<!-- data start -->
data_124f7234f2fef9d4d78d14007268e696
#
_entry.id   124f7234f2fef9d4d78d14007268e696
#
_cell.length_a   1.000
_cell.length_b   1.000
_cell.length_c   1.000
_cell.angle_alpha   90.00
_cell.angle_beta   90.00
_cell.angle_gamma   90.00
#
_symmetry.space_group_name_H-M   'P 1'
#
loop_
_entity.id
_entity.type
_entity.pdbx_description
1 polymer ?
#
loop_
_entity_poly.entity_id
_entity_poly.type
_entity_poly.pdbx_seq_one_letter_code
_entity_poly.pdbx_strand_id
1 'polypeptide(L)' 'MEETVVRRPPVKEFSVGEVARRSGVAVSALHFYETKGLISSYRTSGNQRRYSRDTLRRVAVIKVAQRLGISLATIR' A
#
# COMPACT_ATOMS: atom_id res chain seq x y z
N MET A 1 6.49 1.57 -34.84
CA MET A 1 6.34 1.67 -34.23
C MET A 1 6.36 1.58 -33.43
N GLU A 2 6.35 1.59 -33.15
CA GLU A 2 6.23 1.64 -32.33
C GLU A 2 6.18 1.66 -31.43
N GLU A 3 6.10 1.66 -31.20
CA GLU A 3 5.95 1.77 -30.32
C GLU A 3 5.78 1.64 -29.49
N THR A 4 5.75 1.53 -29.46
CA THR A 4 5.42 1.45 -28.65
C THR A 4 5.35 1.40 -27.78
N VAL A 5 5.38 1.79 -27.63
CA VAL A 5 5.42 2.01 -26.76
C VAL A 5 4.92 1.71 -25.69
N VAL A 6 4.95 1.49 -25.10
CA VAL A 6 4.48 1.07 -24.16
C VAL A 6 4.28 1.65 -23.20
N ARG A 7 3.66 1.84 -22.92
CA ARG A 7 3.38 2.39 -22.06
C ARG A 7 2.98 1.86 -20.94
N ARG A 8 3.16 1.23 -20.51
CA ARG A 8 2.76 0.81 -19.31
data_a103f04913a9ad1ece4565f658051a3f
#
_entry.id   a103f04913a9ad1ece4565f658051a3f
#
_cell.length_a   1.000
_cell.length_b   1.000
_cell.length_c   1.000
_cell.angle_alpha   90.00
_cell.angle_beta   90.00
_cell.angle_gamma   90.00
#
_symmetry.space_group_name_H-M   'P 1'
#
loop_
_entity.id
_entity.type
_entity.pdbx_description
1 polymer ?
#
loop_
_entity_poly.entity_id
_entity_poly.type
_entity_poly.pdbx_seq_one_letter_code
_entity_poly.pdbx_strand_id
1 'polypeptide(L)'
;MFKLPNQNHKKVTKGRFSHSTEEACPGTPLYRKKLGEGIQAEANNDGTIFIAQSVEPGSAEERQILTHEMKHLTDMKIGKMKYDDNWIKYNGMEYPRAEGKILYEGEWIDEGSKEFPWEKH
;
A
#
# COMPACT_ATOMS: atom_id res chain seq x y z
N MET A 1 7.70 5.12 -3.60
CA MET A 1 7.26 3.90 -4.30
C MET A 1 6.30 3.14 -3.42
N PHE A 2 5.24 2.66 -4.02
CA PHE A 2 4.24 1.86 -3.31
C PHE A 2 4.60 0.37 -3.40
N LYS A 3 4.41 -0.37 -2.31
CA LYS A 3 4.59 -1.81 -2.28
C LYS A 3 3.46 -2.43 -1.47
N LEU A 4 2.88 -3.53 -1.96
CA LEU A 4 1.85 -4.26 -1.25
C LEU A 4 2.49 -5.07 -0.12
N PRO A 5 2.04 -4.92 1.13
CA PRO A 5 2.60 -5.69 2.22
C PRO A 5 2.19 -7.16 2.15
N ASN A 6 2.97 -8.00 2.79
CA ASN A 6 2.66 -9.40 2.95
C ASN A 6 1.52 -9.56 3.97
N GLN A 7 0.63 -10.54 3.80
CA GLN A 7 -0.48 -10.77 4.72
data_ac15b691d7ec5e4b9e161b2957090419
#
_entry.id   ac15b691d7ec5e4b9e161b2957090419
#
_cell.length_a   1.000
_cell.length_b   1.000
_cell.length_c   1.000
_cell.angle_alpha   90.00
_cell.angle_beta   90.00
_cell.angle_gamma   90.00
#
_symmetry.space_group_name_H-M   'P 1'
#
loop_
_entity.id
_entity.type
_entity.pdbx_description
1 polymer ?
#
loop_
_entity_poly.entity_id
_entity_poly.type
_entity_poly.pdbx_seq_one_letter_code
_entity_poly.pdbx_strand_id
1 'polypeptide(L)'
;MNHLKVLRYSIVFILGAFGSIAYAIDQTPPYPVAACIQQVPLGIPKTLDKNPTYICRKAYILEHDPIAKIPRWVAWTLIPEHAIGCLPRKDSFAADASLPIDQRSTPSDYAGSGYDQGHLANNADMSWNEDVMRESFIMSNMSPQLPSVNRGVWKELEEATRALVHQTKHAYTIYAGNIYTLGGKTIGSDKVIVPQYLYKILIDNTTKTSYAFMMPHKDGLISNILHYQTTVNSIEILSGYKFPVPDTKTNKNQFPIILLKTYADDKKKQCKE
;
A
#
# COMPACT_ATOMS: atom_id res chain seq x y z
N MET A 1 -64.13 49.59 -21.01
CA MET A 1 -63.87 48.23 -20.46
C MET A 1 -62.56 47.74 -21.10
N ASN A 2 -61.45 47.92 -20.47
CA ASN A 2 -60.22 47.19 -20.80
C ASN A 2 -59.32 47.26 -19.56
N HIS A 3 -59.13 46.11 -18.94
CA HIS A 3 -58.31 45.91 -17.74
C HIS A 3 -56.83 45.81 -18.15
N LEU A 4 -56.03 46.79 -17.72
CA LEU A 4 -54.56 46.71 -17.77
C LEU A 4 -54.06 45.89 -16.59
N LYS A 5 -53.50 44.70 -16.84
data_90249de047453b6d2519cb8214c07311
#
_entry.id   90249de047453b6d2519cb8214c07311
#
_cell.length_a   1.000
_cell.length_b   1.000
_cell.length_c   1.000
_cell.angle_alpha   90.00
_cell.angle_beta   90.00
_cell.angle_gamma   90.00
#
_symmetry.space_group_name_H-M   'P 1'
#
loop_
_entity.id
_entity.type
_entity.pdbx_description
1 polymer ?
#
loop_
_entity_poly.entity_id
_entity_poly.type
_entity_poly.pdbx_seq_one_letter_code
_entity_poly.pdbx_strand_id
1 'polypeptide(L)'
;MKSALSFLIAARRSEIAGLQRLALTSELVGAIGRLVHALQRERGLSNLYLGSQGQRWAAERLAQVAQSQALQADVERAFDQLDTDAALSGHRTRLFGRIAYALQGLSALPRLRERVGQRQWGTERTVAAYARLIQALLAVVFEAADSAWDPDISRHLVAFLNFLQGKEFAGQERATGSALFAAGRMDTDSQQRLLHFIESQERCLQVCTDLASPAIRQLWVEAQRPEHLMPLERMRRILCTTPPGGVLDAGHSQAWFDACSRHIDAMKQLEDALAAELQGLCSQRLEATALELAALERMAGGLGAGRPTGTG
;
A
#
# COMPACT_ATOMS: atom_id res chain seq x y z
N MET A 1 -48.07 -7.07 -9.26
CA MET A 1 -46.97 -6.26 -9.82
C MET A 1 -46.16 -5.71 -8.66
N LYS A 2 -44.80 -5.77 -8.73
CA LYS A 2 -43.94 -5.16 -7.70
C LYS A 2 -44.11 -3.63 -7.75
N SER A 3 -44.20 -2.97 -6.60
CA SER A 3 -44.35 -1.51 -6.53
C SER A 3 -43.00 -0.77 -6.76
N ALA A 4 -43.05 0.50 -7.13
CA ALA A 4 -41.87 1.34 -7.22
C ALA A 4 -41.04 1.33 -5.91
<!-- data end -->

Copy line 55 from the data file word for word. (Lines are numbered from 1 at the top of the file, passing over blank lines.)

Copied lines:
_cell.length_a   1.000